While an AR director, each time I received a call from a competitive intelligence (CI) firm analyst requesting information, I would politely decline. When asked why I had declined, I would respond “Why would I give you information that you will turn around and give to my competitors?” This CI types often tried to persuade me by suggesting that I did not want them to have out-of-date information because that could cause them to inaccurately inform their clients. “Hmm,” I would answer, “wouldn’t it be better for my company if you were giving my competitors and their sales representatives inaccurate information so they would be less effective in stealing sales from us?”
Am I missing something? Is there value giving information to CI firms, even if they are going to turn around give that information to my competitors?
Remember, they are likely fulfilling a contract with your competitor to obtain this information. Just look at how the CI firms market themselves. If you visit CI firms’ websites you see tag lines like:
“Outsmart your competitors”
And the About Us has descriptions like:
“…helps clients beat the competition by providing continuous, in-depth competitive intelligence. We enable sales teams, marketing professionals, product managers, and executives to quickly anticipate and respond to competitor threats.”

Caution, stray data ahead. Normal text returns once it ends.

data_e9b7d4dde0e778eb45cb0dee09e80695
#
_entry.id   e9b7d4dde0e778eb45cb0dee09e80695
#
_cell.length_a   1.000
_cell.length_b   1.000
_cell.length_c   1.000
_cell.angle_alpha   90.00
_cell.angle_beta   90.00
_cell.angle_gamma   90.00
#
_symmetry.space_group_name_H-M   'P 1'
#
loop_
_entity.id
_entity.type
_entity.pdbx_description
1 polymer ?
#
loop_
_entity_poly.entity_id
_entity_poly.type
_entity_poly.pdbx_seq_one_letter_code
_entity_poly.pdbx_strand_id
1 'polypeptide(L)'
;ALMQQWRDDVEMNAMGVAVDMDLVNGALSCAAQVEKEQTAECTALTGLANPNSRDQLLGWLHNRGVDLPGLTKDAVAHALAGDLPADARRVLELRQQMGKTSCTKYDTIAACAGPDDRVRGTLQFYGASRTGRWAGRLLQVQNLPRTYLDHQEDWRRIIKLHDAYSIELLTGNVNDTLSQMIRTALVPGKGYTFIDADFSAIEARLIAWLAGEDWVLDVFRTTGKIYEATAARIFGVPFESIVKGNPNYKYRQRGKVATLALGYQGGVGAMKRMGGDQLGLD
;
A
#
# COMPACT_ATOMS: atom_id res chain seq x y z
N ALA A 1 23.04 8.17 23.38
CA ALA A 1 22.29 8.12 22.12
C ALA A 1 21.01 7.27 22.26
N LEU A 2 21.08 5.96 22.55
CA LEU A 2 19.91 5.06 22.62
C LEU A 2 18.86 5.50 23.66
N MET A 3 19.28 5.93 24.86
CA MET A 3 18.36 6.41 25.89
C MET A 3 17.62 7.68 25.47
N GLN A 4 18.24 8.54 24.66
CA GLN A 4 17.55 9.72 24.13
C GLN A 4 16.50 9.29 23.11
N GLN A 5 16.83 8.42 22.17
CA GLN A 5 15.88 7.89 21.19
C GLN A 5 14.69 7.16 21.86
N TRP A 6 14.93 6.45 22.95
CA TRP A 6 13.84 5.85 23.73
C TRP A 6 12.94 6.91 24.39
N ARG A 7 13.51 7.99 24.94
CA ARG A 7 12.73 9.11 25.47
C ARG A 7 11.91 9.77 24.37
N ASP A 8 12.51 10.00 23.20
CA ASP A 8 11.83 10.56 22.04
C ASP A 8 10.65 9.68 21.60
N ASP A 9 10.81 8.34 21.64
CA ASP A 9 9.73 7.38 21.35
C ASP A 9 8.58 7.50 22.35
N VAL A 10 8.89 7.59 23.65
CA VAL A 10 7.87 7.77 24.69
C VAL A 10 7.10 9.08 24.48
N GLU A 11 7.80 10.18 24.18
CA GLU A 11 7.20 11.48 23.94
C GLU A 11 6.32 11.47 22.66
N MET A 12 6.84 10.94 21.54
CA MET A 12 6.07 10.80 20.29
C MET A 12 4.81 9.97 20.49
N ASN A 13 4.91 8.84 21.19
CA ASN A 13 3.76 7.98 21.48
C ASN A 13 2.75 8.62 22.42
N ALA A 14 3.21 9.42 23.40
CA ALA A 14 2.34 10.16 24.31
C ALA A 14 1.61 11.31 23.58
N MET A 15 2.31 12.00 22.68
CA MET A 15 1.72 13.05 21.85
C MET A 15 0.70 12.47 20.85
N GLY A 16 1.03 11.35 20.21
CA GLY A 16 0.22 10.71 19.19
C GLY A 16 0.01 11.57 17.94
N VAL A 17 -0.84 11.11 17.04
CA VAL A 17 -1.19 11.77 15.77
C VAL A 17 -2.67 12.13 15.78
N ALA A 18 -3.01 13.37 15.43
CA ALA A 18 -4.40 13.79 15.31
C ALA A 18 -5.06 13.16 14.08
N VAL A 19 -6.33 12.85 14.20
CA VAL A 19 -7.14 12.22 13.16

Now granted, all market research and advisory firms will provide some competitive intelligence if asked, but they are careful to use more-or-less public information. It is not their business model to directly provide CI to vendor sales teams in a rapid manner.
If the CI analysts follow the guidelines of organizations like the Society of Competitive Intelligence Professionals (SCIP) then what they do is ethical. I have nothing against CI firms in general and will recommend that IT vendors become clients of CI firms. But would I actually brief CI analysts? I’m still doubtful.
Bottom Line: Not all analysts are the same in terms of their clients and how they impact your company. Segmenting the analyst market into the types of analysts is a critical task for AR managers as this task will help them decide who does or does not get briefed.
Question: For CI analysts, please address the issue of why you should be briefed. For AR managers, do you treat CI analysts just like other analysts and respond to briefing requests?
Since 2000, SageCircle has helped analyst relations teams to focus on business value by encouraging innovative thinking that leverages insights and drives revenue.